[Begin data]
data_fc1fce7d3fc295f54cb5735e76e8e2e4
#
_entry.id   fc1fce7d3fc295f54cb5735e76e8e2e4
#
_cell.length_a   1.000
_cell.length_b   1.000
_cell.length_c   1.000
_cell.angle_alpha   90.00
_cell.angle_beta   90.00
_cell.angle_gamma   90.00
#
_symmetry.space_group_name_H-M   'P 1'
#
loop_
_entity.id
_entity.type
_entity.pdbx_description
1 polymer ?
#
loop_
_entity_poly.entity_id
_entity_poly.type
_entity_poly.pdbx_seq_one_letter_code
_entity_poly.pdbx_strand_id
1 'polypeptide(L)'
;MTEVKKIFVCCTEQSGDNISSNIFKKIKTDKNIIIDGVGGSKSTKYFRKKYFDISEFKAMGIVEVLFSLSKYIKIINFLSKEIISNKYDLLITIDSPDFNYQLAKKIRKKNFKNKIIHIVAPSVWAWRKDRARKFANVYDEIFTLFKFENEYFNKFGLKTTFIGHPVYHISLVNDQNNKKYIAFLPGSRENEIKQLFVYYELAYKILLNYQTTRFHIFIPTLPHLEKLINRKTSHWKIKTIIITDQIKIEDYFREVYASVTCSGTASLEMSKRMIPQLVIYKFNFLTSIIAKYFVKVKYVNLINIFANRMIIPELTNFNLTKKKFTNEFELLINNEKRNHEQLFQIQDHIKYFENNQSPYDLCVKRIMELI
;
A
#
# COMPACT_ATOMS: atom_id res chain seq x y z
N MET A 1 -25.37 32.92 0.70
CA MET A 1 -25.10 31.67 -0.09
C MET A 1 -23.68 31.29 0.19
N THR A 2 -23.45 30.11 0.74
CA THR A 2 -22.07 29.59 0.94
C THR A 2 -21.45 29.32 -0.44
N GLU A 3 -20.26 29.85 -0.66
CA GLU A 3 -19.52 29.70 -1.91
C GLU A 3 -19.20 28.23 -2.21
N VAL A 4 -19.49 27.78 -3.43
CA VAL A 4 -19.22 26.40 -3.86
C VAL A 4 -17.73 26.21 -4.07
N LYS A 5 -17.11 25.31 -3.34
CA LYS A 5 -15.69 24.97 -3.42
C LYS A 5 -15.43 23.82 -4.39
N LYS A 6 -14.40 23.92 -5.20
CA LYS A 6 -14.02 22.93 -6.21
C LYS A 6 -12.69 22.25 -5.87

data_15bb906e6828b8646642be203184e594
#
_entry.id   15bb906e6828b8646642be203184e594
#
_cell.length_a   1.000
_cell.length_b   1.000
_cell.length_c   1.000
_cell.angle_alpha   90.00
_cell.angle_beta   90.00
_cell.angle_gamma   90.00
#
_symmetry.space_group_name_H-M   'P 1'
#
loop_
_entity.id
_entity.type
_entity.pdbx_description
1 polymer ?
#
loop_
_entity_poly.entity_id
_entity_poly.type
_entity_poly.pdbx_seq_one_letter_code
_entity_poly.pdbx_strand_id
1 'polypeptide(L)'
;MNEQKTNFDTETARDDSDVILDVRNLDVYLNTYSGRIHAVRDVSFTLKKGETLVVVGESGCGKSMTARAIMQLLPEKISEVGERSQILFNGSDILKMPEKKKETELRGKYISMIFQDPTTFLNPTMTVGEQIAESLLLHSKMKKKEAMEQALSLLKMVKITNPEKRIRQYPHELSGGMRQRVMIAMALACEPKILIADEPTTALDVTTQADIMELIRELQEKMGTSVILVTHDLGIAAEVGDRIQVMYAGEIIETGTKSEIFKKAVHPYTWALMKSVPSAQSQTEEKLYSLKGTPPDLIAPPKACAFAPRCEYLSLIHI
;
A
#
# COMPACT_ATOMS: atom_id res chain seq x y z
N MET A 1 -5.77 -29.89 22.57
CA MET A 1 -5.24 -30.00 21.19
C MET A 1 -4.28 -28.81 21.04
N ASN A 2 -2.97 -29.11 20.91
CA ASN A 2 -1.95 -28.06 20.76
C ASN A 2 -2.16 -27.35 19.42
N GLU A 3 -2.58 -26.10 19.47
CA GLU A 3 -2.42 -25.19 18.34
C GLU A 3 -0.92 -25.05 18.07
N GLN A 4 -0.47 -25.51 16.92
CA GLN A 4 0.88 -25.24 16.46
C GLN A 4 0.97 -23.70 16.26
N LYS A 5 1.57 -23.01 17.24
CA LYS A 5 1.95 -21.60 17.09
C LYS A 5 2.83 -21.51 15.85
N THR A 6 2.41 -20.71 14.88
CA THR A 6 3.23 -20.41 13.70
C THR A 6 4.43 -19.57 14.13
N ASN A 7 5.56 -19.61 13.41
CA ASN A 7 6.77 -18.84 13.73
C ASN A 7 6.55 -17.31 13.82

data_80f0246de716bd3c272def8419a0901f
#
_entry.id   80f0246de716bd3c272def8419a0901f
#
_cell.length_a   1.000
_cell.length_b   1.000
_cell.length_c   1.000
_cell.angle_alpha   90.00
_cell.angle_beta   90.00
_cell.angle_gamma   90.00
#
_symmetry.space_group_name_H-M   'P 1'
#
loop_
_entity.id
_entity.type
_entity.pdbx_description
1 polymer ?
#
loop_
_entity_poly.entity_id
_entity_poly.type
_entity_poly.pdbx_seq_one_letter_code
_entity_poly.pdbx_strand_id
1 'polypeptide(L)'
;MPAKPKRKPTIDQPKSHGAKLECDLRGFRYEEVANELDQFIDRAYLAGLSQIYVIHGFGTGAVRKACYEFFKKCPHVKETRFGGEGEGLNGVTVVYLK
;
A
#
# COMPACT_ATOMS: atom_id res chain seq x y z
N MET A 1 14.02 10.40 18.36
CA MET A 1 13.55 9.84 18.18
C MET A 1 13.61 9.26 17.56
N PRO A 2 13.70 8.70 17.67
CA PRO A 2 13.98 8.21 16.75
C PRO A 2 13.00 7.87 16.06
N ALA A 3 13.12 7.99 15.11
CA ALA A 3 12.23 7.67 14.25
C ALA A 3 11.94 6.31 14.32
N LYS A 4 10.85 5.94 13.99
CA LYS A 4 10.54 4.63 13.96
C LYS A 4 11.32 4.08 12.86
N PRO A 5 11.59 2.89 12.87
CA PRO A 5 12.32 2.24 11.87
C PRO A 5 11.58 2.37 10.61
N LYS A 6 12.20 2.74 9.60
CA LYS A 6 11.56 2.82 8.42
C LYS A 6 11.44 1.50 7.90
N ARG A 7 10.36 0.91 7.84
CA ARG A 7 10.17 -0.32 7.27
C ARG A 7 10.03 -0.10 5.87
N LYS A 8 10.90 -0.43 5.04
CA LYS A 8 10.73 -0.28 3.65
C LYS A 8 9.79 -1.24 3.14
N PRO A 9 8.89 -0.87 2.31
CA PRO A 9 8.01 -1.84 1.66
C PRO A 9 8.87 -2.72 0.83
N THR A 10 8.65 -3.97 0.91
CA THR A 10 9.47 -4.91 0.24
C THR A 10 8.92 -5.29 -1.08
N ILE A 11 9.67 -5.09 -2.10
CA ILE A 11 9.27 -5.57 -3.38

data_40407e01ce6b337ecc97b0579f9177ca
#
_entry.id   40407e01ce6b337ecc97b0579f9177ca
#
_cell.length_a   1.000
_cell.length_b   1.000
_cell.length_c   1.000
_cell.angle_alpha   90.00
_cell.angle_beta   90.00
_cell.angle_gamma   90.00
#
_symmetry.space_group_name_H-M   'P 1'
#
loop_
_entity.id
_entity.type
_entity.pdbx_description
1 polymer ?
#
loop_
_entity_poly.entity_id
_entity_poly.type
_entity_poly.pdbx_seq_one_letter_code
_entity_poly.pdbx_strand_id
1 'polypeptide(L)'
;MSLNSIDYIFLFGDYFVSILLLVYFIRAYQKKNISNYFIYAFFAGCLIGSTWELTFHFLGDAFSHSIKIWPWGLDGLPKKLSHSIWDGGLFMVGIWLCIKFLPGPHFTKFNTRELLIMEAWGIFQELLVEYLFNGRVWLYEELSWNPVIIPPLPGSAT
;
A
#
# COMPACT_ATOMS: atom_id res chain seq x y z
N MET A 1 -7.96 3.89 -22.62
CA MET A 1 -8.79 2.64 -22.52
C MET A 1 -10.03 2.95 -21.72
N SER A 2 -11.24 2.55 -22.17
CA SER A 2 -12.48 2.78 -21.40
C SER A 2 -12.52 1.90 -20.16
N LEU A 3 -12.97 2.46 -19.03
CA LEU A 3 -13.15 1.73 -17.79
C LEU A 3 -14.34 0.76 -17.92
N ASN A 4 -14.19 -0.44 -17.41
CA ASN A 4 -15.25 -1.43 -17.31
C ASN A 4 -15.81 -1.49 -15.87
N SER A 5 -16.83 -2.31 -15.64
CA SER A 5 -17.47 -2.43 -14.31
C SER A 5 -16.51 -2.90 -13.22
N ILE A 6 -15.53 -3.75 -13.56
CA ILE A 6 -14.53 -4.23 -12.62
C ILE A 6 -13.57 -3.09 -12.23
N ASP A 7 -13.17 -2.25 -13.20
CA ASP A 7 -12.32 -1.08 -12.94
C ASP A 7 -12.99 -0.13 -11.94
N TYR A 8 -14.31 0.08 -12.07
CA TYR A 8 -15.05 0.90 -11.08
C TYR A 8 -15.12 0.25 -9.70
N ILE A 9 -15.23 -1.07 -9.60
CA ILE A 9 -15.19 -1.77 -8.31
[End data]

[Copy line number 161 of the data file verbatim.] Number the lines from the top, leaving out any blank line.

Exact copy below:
CA ILE A 11 9.27 -5.57 -3.38